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Attachment Style and Conduct Disorder

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Eva Everage

on 12 December 2013

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Transcript of Attachment Style and Conduct Disorder

Attachment Style and Conduct Disorder

a. our participants will be students who have Conduct Disorder as evaluated by their guidance counselors

b. between ages of 12-16

c. males from the tri-state area
To answer our research question, we will first find adolescents diagnosed with conduct disorder:

a. to do this we plan on visiting local middle/high schools and talking to guidance counselors about students they feel match the description for individuals with Conduct Disorder

b. these students will be between the ages of 12-16, because the onset of Conduct Disorder is around age 12
- Attachment Style Questionnaire
Once we recruit participants we will give them two questionnaires:

SCID: used for diagnosis of Axis I and II disorders according to the DSM

This is to measure whether they have Conduct Disorder

Attachment Style Questionnaire: a series of statements used to assess attachment style of adolescent with parental figures through rating scales

Here we are focusing on those adolescents with avoidant and anxious ambivalent attachment styles
We are going to do a Chi Squared to test whether there is a correlation between conduct disorder and attachment style; primarily avoidant & anxious ambivalent styles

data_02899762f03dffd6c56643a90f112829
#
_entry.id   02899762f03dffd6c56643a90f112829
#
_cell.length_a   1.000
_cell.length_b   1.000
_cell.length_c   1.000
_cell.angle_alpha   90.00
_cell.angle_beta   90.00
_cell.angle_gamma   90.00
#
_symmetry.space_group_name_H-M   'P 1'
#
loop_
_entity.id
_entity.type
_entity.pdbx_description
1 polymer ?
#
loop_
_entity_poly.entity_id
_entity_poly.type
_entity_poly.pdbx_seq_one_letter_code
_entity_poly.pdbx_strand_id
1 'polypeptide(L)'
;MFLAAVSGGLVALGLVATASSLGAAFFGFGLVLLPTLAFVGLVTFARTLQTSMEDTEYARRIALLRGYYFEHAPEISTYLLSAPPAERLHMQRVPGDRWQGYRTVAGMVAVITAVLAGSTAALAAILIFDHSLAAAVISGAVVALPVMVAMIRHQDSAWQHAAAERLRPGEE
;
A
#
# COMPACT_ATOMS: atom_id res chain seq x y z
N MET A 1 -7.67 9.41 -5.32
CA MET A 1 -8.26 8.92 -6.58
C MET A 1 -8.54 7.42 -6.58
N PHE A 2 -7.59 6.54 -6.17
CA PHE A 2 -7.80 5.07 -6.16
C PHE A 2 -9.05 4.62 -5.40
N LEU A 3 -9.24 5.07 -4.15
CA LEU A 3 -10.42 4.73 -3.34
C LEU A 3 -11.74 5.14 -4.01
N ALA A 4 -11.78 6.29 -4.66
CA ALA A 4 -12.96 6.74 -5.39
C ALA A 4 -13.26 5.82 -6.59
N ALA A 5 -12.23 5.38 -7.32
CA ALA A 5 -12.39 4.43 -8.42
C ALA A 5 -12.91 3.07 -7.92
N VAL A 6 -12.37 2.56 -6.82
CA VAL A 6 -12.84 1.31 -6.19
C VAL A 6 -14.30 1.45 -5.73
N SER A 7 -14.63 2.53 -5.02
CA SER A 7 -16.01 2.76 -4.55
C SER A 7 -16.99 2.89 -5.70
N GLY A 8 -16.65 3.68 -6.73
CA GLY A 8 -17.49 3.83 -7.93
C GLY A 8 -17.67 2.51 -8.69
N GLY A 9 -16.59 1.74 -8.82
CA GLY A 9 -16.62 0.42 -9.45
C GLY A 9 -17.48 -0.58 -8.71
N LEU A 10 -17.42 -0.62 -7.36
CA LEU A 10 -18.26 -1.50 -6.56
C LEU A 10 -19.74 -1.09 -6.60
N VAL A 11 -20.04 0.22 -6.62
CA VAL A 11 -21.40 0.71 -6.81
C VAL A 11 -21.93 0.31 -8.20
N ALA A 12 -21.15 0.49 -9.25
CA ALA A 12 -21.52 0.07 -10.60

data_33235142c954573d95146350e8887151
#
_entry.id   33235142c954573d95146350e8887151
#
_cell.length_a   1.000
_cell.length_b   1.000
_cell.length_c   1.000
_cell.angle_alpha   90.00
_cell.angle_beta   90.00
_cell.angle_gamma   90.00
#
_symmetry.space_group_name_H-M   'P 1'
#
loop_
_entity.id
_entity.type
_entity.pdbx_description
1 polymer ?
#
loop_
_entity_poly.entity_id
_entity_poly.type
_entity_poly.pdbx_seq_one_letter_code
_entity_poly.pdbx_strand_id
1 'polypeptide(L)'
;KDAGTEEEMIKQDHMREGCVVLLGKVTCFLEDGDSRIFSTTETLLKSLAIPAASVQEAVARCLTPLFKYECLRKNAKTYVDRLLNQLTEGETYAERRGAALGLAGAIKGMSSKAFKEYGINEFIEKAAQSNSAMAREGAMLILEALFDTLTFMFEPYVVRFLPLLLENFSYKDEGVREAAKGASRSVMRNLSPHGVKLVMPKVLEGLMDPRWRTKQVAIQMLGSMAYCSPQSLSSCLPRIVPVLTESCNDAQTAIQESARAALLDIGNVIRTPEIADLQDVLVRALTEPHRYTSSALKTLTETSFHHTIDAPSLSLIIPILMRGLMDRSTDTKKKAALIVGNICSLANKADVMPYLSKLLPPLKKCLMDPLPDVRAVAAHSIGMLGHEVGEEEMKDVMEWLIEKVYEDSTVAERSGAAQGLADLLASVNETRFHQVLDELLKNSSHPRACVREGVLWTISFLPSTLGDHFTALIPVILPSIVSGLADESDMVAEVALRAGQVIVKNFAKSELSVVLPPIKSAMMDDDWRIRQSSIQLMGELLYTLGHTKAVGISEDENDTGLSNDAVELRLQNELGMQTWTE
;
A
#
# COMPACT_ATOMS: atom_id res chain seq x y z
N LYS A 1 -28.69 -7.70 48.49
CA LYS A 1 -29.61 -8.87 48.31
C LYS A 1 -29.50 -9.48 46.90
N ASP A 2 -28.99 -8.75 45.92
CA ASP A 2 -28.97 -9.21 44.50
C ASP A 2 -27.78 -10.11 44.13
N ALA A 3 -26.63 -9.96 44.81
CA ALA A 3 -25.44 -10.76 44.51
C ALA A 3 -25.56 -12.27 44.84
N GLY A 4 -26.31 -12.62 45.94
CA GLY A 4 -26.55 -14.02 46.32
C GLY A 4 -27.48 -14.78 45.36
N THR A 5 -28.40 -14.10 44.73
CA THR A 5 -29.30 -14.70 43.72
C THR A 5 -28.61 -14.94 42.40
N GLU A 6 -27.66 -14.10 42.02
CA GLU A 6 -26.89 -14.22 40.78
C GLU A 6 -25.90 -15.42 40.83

Chi Square will tell us whether Conduct Disorder is more prevalent in adolescents with one type of attachment style over the other→ thus telling us whether children with an avoidant attachment style are more likely to grow up to be diagnosed with Conduct Disorder than adolescents with an anxious ambivalent attachment style

Potential Issues

Single Parent Household vs. Dual Parent Household
Socioeconomic Background
Lack of cooperation from students

Alternate Explanations

Avoidant = lower sense of accountability to anyone but themselves
When contact was present it was negative
Attachment Theory
Further Research Questions
Relationships are attachments that are influenced by our early childhood attachments
Attachment Figures
Biologically Based
"Internal Working Models"
Three main attachment styles:
1. Secure
2. Insecure-Avoidant
3. Insecure-Ambivalent

Repeating study to add secure attachment

Conduct the same study with girls

Investigate the possibility that conduct disorder is a product of observational learning rather than an effect of attachment style.
Conduct Disorder: DSM-5 Diagnostic Criteria
Aggression to people and animals
Destruction of property
Deceitfulness or theft
Serious violation of rules
Quality of Parenting
Low quality management of children
Lack of involvement in children's lives
Severe neglect
Interactions characterized by hostility, physical violence, and ridicule
Conduct Disorder and Attachment Theory
In children with conduct disorder, more children will display insecure-avoidant attachment styles than insecure-ambivalent attachment styles

Campbell, S. B. (1995). Behavior Problems in
Preschool Children: A Review of Recent Research. Journal of Child Psychology and Psychiatry, 36(1), 113-149. doi: 10.1111/j.1469-7610.1995.tb01657.x
Cassidy, J. (2000). Adult romantic
attachments: A developmental perspective on individual differences. Review of General Psychology, 4(2), 111-131. doi: 10.1037//1089-2680.4.2.111
Nolen-Hoeksema, S. (2011). Theories and
treatment of abnormality. In Abnormal psychology (5th ed., pp. 26-62). New York, NY: McGraw-Hill.
Shatkin, J. P. (2009). Treating child and
adolescent mental illness: A practical, all-in-one guide. New York: W.W. Norton &.

(Cassidy, 2000)
(Nolen-Hoeksema, 2011)
(Shatkin, 2009)
(Nolen-Hoeksema, 2011)
(Shatkin, 2009)
(Campbell, 1995)
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